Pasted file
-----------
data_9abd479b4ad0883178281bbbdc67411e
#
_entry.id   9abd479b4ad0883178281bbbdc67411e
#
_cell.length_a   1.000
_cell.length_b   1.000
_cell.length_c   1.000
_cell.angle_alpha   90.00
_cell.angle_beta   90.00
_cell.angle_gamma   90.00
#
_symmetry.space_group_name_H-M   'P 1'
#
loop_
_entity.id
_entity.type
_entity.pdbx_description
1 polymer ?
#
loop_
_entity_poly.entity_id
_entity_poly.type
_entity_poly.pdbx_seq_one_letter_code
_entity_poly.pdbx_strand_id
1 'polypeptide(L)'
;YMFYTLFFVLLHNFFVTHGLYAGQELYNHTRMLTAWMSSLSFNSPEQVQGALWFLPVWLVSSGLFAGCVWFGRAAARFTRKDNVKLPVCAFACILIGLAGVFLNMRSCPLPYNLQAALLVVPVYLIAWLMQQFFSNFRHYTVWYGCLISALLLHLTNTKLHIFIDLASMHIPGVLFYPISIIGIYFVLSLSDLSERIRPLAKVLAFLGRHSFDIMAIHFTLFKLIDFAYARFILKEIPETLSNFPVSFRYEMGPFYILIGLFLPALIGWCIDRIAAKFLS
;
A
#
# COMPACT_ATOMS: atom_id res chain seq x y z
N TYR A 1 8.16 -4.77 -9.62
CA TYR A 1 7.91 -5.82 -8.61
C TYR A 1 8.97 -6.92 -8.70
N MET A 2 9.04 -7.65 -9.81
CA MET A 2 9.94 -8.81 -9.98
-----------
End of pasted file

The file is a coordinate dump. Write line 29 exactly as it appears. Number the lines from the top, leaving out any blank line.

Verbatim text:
#